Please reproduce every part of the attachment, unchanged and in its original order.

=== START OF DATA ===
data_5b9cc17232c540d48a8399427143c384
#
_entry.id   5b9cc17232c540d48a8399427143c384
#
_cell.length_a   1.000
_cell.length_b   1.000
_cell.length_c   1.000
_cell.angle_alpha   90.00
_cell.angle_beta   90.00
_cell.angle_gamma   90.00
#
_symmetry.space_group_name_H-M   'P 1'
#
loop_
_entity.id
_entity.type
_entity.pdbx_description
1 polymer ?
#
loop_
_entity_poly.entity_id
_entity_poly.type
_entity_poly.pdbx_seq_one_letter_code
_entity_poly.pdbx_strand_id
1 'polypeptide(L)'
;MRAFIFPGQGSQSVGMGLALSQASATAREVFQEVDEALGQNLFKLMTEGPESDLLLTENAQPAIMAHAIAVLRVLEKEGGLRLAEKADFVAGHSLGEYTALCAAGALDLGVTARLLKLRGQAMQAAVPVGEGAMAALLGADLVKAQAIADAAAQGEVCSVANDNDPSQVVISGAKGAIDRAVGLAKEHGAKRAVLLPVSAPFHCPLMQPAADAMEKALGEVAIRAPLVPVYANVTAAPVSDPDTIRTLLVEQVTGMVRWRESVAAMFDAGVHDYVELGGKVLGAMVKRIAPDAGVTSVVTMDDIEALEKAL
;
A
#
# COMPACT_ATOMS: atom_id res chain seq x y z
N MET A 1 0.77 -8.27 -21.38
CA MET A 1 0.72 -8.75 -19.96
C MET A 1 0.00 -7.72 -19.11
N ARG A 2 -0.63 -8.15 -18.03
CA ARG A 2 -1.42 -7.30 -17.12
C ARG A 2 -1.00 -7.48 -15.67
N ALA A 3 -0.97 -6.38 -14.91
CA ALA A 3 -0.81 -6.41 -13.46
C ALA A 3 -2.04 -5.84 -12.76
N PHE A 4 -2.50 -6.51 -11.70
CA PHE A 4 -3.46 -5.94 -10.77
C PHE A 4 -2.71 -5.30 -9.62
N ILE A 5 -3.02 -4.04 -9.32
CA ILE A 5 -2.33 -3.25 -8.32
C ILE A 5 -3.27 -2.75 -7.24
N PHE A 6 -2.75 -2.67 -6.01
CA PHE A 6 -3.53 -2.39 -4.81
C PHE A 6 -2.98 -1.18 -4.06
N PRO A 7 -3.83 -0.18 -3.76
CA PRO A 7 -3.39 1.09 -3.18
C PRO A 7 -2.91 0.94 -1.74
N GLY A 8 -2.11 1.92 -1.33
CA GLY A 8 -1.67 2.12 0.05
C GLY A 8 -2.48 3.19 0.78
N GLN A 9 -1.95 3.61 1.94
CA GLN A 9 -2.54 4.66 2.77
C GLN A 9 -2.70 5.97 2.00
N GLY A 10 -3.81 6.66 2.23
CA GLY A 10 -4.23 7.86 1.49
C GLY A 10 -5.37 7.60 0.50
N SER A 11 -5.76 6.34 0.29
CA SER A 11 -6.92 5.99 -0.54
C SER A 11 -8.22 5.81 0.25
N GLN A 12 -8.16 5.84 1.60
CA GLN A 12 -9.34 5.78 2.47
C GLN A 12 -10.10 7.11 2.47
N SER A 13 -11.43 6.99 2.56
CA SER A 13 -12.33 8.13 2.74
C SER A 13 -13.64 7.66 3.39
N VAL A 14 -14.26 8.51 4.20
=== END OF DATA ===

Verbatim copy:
data_5b9cc17232c540d48a8399427143c384
#
_entry.id   5b9cc17232c540d48a8399427143c384
#
_cell.length_a   1.000
_cell.length_b   1.000
_cell.length_c   1.000
_cell.angle_alpha   90.00
_cell.angle_beta   90.00
_cell.angle_gamma   90.00
#
_symmetry.space_group_name_H-M   'P 1'
#
loop_
_entity.id
_entity.type
_entity.pdbx_description
1 polymer ?
#
loop_
_entity_poly.entity_id
_entity_poly.type
_entity_poly.pdbx_seq_one_letter_code
_entity_poly.pdbx_strand_id
1 'polypeptide(L)'
;MRAFIFPGQGSQSVGMGLALSQASATAREVFQEVDEALGQNLFKLMTEGPESDLLLTENAQPAIMAHAIAVLRVLEKEGGLRLAEKADFVAGHSLGEYTALCAAGALDLGVTARLLKLRGQAMQAAVPVGEGAMAALLGADLVKAQAIADAAAQGEVCSVANDNDPSQVVISGAKGAIDRAVGLAKEHGAKRAVLLPVSAPFHCPLMQPAADAMEKALGEVAIRAPLVPVYANVTAAPVSDPDTIRTLLVEQVTGMVRWRESVAAMFDAGVHDYVELGGKVLGAMVKRIAPDAGVTSVVTMDDIEALEKAL
;
A
#
# COMPACT_ATOMS: atom_id res chain seq x y z
N MET A 1 0.77 -8.27 -21.38
CA MET A 1 0.72 -8.75 -19.96
C MET A 1 0.00 -7.72 -19.11
N ARG A 2 -0.63 -8.15 -18.03
CA ARG A 2 -1.42 -7.30 -17.12
C ARG A 2 -1.00 -7.48 -15.67
N ALA A 3 -0.97 -6.38 -14.91
CA ALA A 3 -0.81 -6.41 -13.46
C ALA A 3 -2.04 -5.84 -12.76
N PHE A 4 -2.50 -6.51 -11.70
CA PHE A 4 -3.46 -5.94 -10.77
C PHE A 4 -2.71 -5.30 -9.62
N ILE A 5 -3.02 -4.04 -9.32
CA ILE A 5 -2.33 -3.25 -8.32
C ILE A 5 -3.27 -2.75 -7.24
N PHE A 6 -2.75 -2.67 -6.01
CA PHE A 6 -3.53 -2.39 -4.81
C PHE A 6 -2.98 -1.18 -4.06
N PRO A 7 -3.83 -0.18 -3.76
CA PRO A 7 -3.39 1.09 -3.18
C PRO A 7 -2.91 0.94 -1.74
N GLY A 8 -2.11 1.92 -1.33
CA GLY A 8 -1.67 2.12 0.05
C GLY A 8 -2.48 3.19 0.78
N GLN A 9 -1.95 3.61 1.94
CA GLN A 9 -2.54 4.66 2.77
C GLN A 9 -2.70 5.97 2.00
N GLY A 10 -3.81 6.66 2.23
CA GLY A 10 -4.23 7.86 1.49
C GLY A 10 -5.37 7.60 0.50
N SER A 11 -5.76 6.34 0.29
CA SER A 11 -6.92 5.99 -0.54
C SER A 11 -8.22 5.81 0.25
N GLN A 12 -8.16 5.84 1.60
CA GLN A 12 -9.34 5.78 2.47
C GLN A 12 -10.10 7.11 2.47
N SER A 13 -11.43 6.99 2.56
CA SER A 13 -12.33 8.13 2.74
C SER A 13 -13.64 7.66 3.39
N VAL A 14 -14.26 8.51 4.20